The chests were not only luxury but also used practically to store household goods, such as clothing, linens and valuables. The cassoni can be divided into four basic shapes: (1) rectangular; (2) with a rounded front; (3) rectangular with a stepped lid; and (4) heavily sculpted. Those with a rounded front I like most and seem to be among the earliest examples of these chests. Types 3 and 4 were more late renaissance types. The Rijksmuseum has three of the rounded cassoni (and some others), though only one is on display in the museum. This prompted me to search on internet on other examples of these rounded marriage chests.

A type 1 cassone from the Rijksmuseum Amsterdam with very intricate intarsia inlays of ivory, walnut and ebony (certosina technique). Venice, 1500. height 57.0 cm × width 123.0 cm × depth 50.0 cm. Inv nr. BK-16629. Photo Rijksmuseum Amsterdam, the Netherlands.

 

Type 1 cassone dating from 1485-1500 made from walnut and maple. height 78.5 cm × width 184.5 cm × depth 67 cm. Rijksmuseum Amsterdam, Inv. nr. BK-16872.Photo Rijksmuseum Amsterdam, the Netherlands.
A type 3 cassone with a tournament scene depicting among others the Spinelli and Tanagli families. Florence, c 1460. heigth 38 cm x width 130 cm, National Gallery, London, UK.

The rounded cassone on display in the Rijksmuseum, Amsterdam.  Inv. Nr. BK-16627.
Photo Rijksmuseum Amsterdam, the Netherlands.

The cassone that is on display in the Rijksmuseum is made of poplar and painted with heraldic signs in squares. It was constructed in the second half of the 15th century. On the left and the right of the front is a coat of arms with a ladder crowned with four lilies.  The sides of the chest do not have iron handles, like the other two Amsterdam cassoni. Height 56 cm, width 156 cm  and depth 49 cm.

 
 The lid of the cassone is painted in a single colour and  made up of several boards.

(left) Also the back is plain coloured.  The overlapping part of the lid serves as a stop for the hinge.
The lock for the cassone is completely hidden inside. Only the keyhole and some nails on the lid can be seen on the outside.

 A closer look at the feet of the cassone.

 The front of the Rijksmuseum cassone.

The side of the Rijksmuseum cassone.

Next are two other rounded cassoni from the Rijksmuseum that are not on display.

 
Painted cassone made of poplar between 1400-1500. The front of the chest is painted with the heraldic females Fortitudo, Justitia, Temperantia and Prudentia seated between Corinthian pillars. Height 53.5 cm, width 144 cm and depth 44.5 cm. In. nr. BK 16628, not on display. Photo Rijksmuseum Amsterdam, the Netherlands.

Cassone made of painted poplar, made between 1500-1600. The front has arabesques in grisaille on a blue background. Height 58 cm , width 133 cm, depth 46.5 cm. Inv. nr. BK 16873, not on display. Photo Rijksmuseum Amsterdam, the Netherlands.

A similar cassone to the one on display in the Rijksmuseum is found in the Victoria and Albert museum in London, UK. However, this one is more lavishly painted, including the lid. Box and lid were first covered in cloth and then with gesso, before being painted in tempera with the Gonzaga and Montefeltro coat of arms and a series of personal emblems or imprese, including the letter 'A', a censer and flames, arranged in heraldic quarterings. The censer and red flames on a white background or ‘flames of love’ were the symbol of the Compagna della Calza, an order of knights based in Venice, to which Guidobaldo’s illustrious father Frederico (1422–1482) had belonged. The flames of love are also found on the Amsterdam cassone (and on the cassone panel SK-A-3302; the second photo of this post). The heraldic quartering are also shown on the sides, which do not have handles. The cassone was made around 1488 for the occasion of the marriage of Elizabetta Gonzaga, brother of Marchesa Francesco Gonzaga, to Guidobaldo da Montefeltro. An inventory of Elisabetta’s corredo trousseau, compiled around the 25th February 1488, lists 20 chests, 10 gilded, 10 painted with heraldic arms/devices. Chests with this distinctive shape were often strapped to the backs of mules or used as household furnishings. The married couple’s life involved much travel and even a brief spell in exile following the sacking of Urbino in 1502.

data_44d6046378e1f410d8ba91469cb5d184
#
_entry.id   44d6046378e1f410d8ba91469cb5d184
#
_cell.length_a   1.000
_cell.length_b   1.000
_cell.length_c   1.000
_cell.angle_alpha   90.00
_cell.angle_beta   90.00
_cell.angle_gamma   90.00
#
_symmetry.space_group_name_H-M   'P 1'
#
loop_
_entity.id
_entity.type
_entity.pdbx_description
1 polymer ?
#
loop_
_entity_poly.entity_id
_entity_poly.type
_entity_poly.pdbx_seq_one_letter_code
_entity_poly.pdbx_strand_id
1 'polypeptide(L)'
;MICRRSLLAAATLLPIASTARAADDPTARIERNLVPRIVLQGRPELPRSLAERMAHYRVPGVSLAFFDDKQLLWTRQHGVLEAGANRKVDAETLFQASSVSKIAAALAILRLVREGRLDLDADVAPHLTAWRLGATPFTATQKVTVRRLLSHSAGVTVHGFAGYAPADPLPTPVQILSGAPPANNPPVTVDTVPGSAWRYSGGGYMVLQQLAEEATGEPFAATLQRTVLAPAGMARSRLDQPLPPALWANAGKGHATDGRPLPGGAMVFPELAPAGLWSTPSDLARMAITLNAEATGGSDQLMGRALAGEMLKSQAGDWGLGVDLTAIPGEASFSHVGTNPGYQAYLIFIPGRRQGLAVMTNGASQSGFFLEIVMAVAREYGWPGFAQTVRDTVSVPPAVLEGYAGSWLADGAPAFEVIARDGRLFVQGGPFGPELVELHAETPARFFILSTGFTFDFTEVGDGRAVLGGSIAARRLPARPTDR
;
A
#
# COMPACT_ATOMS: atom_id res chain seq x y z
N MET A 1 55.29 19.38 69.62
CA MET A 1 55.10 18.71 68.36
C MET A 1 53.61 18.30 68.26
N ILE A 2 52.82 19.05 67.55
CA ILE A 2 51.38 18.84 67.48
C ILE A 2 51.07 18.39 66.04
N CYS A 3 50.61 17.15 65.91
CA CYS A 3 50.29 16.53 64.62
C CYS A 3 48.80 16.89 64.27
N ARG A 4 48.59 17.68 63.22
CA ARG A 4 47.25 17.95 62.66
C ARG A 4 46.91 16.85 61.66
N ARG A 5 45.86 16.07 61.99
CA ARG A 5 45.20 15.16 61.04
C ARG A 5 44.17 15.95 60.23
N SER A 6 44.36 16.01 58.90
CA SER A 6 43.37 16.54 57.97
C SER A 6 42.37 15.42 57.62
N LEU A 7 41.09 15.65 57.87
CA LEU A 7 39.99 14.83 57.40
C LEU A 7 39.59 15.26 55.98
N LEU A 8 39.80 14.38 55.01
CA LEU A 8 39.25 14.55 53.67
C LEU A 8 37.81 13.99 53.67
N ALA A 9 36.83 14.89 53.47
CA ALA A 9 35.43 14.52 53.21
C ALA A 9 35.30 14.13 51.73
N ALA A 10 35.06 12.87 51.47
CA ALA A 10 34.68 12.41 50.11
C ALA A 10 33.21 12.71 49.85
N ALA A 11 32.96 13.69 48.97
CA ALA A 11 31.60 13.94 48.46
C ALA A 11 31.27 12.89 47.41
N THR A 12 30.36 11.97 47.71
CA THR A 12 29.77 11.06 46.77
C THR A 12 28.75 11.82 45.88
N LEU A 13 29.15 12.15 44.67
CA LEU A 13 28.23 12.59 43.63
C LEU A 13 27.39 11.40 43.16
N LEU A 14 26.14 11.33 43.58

The front of the cassone from the V&A museum. Height: 55 cm, Width: 147.5 cm, Depth: 44.5 cm, Weight: 20 kg.

What is very nice of the photos of the Victoria and Albert museum is that the cassone is shown on all side, including the inside and the opened lid.

The backside is also not decorated.

The sides of the V&A cassone with the heraldic quarterings and without handles.

This painted cassone is from the Horne museum (Florence, Italy) dates from 1480 and  attributed to Lorenzo di Credi. The Rossi and Pitti families’ joined crest is painted within a grotesque decoration that features putti (chubby male children).

 
Cassone made of  wood with painted plaster decoration and traces of gilding. Made around 1500-1550 in central Italy. Height 45.1 cm. width 152.4 cm, depth 45.7 cm. Inv. Nr. 1914-243. Philadelphia Museum of Art, Philadelphia, PA, USA.

A cassone from 1550 from the Horne Museum, Florence, Italy.

 
Cassone with the coat of arms and emblems of the Medici Family. Made in Florence, Italy, around 1450-1460 of poplar with painted decoration. Height 48.6 cm, width 160.8 cm, depth 48.9 cm.
Inv. nr. 1930-81-6. Philadelphia Museum of Art, Philadelphia, PA, USA.

 
A cassone with the coat of arms of the Family Strozzi. Also the backside of the cassone is decorated, but only a plain motif. Made around 1400-1450. Wood and painted parchment, height 45 cm, width 160 cm, depth 47 cm. Carlotta Bruschi Collection, Florence, Italy.

Painted cassone in the Palazzo Davanzati, Florence, Italy. The Palazzo is furbished in a fourteenth century Italian style. Photo from the site mentioned in the photo.

A (small) religious casket in the form of a 'cassone' originating from Umbria, Italy around 1500. Made of painted wood with the representation of  'the Annunciation'. Photo from a Belgian antique dealer.